Click on image to see it larger.

The Cliff House has burned down several times. The photo below shows it at its most gorgeous, but it too burned down over 100 years ago.

I'll let good old Wikipedia fill-in some details about this San Francisco landmark.
The Cliff House is a restaurant perched on the headlands on the cliffs just north of Ocean Beach on the western side of San Francisco, California. It overlooks the site of the former Sutro Baths and a room-sized camera obscura and is now part of the Golden Gate National Recreation Area, operated by the National Park Service.

Cliff House has had five major incarnations since its beginnings in 1858. That year, Samuel Brannan, a prosperous ex-Mormon elder from Maine, bought for $1,500 the lumber salvaged from a ship that foundered on the basalt cliffs below. With this material he built the first Cliff House. The second Cliff house was built for Captain Junius G. Foster, but it was a long trek from the city and hosted mostly horseback riders, small game hunters or picnickers on day outings. With the opening of the Point Lobos toll road a year later, the Cliff House became successful with the Carriage trade for Sunday travel. The builders of the toll road constructed a two mile speedway beside it where well-to-do San Franciscans raced their horses along the way. On weekends, there was little room at the Cliff House hitching racks for tethering the horses for the thousands of rigs. Soon, omnibus railways and streetcar lines made it to near Lone Mountain where passengers transferred to stagecoach lines to the beach. The growth of Golden Gate Park attracted beach travelers in search of meals and a look at the Sea Lions sunning themselves on Seal Rocks, just off the cliffs to visit the area.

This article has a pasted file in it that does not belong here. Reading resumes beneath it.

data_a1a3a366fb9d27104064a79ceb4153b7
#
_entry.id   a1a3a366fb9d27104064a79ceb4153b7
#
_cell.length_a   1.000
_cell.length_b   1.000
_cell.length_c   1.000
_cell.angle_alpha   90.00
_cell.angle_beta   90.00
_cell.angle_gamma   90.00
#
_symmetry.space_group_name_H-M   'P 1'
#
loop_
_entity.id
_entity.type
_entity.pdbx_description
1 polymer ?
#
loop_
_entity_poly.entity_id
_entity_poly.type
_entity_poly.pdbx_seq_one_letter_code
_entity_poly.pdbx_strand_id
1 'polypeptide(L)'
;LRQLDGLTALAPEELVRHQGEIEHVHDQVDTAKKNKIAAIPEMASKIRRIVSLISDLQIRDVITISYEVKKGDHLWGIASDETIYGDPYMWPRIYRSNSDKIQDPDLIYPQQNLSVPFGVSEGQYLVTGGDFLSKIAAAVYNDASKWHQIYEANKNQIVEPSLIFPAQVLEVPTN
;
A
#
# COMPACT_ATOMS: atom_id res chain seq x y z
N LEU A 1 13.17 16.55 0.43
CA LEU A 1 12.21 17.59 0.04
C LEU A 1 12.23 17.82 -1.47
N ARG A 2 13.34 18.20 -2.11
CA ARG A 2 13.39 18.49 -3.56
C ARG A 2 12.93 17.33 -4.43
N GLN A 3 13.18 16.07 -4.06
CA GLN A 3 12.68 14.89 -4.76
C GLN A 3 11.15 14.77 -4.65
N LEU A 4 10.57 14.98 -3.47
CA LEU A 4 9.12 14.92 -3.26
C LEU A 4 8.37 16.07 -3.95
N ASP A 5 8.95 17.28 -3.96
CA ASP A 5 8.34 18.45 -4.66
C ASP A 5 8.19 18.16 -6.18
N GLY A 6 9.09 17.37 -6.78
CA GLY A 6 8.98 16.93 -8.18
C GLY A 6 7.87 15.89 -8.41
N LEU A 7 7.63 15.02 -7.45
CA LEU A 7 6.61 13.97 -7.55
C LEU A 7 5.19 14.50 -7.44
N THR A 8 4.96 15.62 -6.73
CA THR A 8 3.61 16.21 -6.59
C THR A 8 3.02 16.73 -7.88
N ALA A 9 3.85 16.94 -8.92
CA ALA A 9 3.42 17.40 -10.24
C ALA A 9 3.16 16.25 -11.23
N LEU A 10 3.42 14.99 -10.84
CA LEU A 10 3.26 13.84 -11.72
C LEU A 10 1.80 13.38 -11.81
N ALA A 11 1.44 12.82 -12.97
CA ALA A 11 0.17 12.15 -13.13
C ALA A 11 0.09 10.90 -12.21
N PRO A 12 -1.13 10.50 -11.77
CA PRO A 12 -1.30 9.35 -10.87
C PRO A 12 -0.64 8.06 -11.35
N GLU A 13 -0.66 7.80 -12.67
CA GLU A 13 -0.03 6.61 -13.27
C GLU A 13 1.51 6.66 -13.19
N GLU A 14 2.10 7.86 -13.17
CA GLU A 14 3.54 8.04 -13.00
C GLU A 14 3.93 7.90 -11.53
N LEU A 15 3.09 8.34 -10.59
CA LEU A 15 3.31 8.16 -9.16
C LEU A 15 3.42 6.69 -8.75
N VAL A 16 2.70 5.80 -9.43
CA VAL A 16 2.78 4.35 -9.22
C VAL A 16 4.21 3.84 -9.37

In 1877, the toll road, now Geary Boulevard, was purchased by the City for around $25,000. In 1883, after a few years of downturn, the Cliff House was bought by Adolph Sutro who had solved the problems of ventilating and draining the mines of the Comstock Lode and become a multimillionaire. After a few years of quiet management by J.M. Wilkens, the Cliff House was severely damaged by a dynamite explosion when the schooner, Parallel, ran aground. The blast was heard a hundred miles away and demolished the entire north wing of the tavern. The building was repaired, but was later completely destroyed on Christmas night 1894 due to a defective flue. Wilkens was unable to save the guest register, which included the signatures of three Presidents and dozens of illustrious world-famous visitors.

In 1896, Adolph Sutro built a new Cliff House, a seven story Victorian Chateau, called by some "the Gingerbread Palace", below his estate on the bluffs of Sutro Heights. This was the same year work began on the famous Sutro Baths, which included six of the largest indoor swimming pools north of the Restaurant that included a museum, skating rink and other pleasure grounds. Great throngs of San Franciscans arrived on steam trains, bicycles, carts and horse wagons on Sunday excursions.